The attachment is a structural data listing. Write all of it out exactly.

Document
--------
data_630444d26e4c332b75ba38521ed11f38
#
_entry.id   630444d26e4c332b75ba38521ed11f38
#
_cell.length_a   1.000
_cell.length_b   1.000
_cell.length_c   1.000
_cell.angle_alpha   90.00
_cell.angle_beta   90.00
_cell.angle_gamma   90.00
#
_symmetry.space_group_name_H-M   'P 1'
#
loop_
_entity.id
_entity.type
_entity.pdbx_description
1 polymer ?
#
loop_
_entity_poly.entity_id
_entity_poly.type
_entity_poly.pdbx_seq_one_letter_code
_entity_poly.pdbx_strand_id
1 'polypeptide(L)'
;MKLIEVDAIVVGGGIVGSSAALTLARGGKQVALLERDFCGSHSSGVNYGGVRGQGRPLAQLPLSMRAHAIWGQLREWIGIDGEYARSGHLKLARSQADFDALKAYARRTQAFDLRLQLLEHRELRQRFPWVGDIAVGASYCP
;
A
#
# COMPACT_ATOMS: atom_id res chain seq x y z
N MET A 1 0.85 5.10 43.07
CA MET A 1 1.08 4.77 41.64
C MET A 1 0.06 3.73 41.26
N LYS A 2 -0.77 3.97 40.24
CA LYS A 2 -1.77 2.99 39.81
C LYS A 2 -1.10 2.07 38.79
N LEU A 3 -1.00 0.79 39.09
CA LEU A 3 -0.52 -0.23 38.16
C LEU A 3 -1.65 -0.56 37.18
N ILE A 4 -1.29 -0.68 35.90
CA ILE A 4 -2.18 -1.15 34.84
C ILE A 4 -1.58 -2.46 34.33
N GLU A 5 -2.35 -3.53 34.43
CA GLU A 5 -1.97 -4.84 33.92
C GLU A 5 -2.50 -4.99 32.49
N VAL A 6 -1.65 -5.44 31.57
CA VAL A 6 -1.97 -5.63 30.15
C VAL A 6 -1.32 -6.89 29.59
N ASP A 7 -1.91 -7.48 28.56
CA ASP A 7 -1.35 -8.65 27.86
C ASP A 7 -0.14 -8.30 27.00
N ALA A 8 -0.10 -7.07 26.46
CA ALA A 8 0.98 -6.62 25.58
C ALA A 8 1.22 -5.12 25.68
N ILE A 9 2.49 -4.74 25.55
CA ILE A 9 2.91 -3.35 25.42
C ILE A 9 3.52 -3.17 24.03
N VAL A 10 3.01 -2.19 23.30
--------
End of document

data_630444d26e4c332b75ba38521ed11f38
#
_entry.id   630444d26e4c332b75ba38521ed11f38
#
_cell.length_a   1.000
_cell.length_b   1.000
_cell.length_c   1.000
_cell.angle_alpha   90.00
_cell.angle_beta   90.00
_cell.angle_gamma   90.00
#
_symmetry.space_group_name_H-M   'P 1'
#
loop_
_entity.id
_entity.type
_entity.pdbx_description
1 polymer ?
#
loop_
_entity_poly.entity_id
_entity_poly.type
_entity_poly.pdbx_seq_one_letter_code
_entity_poly.pdbx_strand_id
1 'polypeptide(L)'
;MKLIEVDAIVVGGGIVGSSAALTLARGGKQVALLERDFCGSHSSGVNYGGVRGQGRPLAQLPLSMRAHAIWGQLREWIGIDGEYARSGHLKLARSQADFDALKAYARRTQAFDLRLQLLEHRELRQRFPWVGDIAVGASYCP
;
A
#
# COMPACT_ATOMS: atom_id res chain seq x y z
N MET A 1 0.85 5.10 43.07
CA MET A 1 1.08 4.77 41.64
C MET A 1 0.06 3.73 41.26
N LYS A 2 -0.77 3.97 40.24
CA LYS A 2 -1.77 2.99 39.81
C LYS A 2 -1.10 2.07 38.79
N LEU A 3 -1.00 0.79 39.09
CA LEU A 3 -0.52 -0.23 38.16
C LEU A 3 -1.65 -0.56 37.18
N ILE A 4 -1.29 -0.68 35.90
CA ILE A 4 -2.18 -1.15 34.84
C ILE A 4 -1.58 -2.46 34.33
N GLU A 5 -2.35 -3.53 34.43
CA GLU A 5 -1.97 -4.84 33.92
C GLU A 5 -2.50 -4.99 32.49
N VAL A 6 -1.65 -5.44 31.57
CA VAL A 6 -1.97 -5.63 30.15
C VAL A 6 -1.32 -6.89 29.59
N ASP A 7 -1.91 -7.48 28.56
CA ASP A 7 -1.35 -8.65 27.86
C ASP A 7 -0.14 -8.30 27.00
N ALA A 8 -0.10 -7.07 26.46
CA ALA A 8 0.98 -6.62 25.58
C ALA A 8 1.22 -5.12 25.68
N ILE A 9 2.49 -4.74 25.55
CA ILE A 9 2.91 -3.35 25.42
C ILE A 9 3.52 -3.17 24.03
N VAL A 10 3.01 -2.19 23.30